DES MOINES (AP) — Republican leaders in the Iowa Legislature are creating a human resources manager position to oversee Statehouse harassment complaints, six weeks after the state agreed to a $1.75 million settlement with a former GOP Senate staffer who reported sexual harassment at work.
Staff for the Republican-controlled House and Senate plan to hire a director of human resources before the legislative session begins in January, said Ed Failor, a senior aide to Senate Majority Leader Bill Dix. The job, posted since late October, closes Friday.
The new position will be a resource to lawmakers as well as nonpartisan and partisan staffs, according to a job description. The same description does not directly reference sexual harassment issues, though it notes the director will “train managers to supervise employees in compliance with state and federal laws and applicable policies and procedures, including anti-discrimination and anti-harassment policies and procedures.”
House Speaker Linda Upmeyer, a Clear Lake Republican, said in a statement the caucus “will not tolerate any form of harassment. Period.” She said the position would “provide employees with a professional to handle any questions or complaints that they may have.”
Last summer, a jury awarded $2.2 million to Kirsten Anderson, a former communications staffer in the GOP Senate office. Anderson claimed in a lawsuit she was fired in 2013 after she reported rampant sexual harassment in the caucus office. The award was later reduced to $1.75 million as part of a settlement with the state.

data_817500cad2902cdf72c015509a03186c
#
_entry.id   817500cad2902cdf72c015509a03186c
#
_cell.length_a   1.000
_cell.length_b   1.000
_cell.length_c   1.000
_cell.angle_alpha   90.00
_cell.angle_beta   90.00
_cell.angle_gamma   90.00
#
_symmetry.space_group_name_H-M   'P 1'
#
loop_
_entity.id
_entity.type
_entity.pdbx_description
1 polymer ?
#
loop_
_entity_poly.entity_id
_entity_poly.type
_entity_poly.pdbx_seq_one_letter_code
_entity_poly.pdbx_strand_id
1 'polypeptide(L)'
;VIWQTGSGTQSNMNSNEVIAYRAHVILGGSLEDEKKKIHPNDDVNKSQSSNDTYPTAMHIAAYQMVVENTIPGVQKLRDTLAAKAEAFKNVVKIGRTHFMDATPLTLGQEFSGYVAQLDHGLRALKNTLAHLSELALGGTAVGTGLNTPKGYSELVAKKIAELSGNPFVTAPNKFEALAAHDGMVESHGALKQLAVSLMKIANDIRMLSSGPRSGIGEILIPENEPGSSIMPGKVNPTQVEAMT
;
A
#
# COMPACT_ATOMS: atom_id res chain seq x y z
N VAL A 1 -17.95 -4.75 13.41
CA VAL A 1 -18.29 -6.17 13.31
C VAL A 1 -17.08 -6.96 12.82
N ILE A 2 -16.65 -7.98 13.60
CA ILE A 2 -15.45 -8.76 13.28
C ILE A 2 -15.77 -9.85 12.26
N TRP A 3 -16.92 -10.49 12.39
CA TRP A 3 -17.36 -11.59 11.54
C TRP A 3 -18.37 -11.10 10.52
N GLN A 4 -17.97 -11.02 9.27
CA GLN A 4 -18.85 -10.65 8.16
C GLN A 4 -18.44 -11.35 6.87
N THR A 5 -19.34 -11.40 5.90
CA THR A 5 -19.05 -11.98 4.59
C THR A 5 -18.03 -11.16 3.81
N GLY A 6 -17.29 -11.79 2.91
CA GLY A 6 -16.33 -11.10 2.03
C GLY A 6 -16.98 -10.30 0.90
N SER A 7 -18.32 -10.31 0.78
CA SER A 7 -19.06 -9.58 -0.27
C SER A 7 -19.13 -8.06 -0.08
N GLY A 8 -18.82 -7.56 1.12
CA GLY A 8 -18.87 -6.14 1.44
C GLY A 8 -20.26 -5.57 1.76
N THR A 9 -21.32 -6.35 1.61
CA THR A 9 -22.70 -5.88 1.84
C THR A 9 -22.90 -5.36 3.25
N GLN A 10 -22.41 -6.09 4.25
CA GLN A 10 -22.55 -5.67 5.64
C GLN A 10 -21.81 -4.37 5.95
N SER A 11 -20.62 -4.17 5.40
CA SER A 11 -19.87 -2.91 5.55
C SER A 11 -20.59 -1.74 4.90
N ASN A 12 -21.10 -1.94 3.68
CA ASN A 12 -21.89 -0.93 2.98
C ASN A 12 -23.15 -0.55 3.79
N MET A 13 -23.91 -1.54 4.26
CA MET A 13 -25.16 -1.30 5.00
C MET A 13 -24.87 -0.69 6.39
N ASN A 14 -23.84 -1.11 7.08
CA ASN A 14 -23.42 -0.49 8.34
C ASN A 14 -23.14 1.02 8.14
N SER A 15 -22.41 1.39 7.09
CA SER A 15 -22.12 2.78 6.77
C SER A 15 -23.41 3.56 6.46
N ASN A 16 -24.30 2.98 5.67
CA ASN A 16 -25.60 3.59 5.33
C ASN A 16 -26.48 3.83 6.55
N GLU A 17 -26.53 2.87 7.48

Anderson said Thursday she had a lot of questions about the new job.
“I think time will tell how it’s governed and run and managed,” she said.
The hiring decision is being made within the chambers and does not involve an independent state agency. In August, Dix, a Shell Rock Republican, said in a statement his office would consider entering a “contractual relationship” with the Iowa Department of Administrative Services to provide human resources to staff.
“I look forward to working with DAS to ensure a safe working environment exists for all employees,” Dix said at the time.
It was a joint decision between DAS and legislative leadership for the state agency not to get involved in the hiring, Senate GOP officials said. A DAS spokeswoman directed questions to the Legislature. Separately, Democrats were not involved in the decision to hire an HR director, according to Ron Parker, staff director for Senate Democrats.
Experts on sexual harassment issues say the in-house setup raises questions about accountability. Jennifer Drobac, a professor at Indiana University’s law school who studies sexual harassment, said there needs to be clarity on where this manager will report. The job description notes the person will work independently to review and investigate issues, but the exact structure of command is still being sorted out, according to Senate GOP staff.
Separately, Democrats have criticized Dix’s leadership as minority leader during alleged office incidents. They’ve also criticized him for his follow-up response to the lawsuit award. He has emphasized repeatedly that Anderson was fired because of poor work performance.
“If they’re hiring someone to monitor this problem and to be available to correct it, how is that person going to correct it if they have no outside authority and are reporting to the people who created the problem in the first place?” Drobac said.
GOP Gov. Kim Reynolds has previously said there should be some level of independence as the Legislature investigates issues related to sexual harassment. Brenna Smith, Reynolds’ press secretary, said in a statement the governor “is encouraged by the steps the legislature is taking to ensure a safe work environment.”
Smith did not comment on questions about whether the hiring has enough independence from the chambers.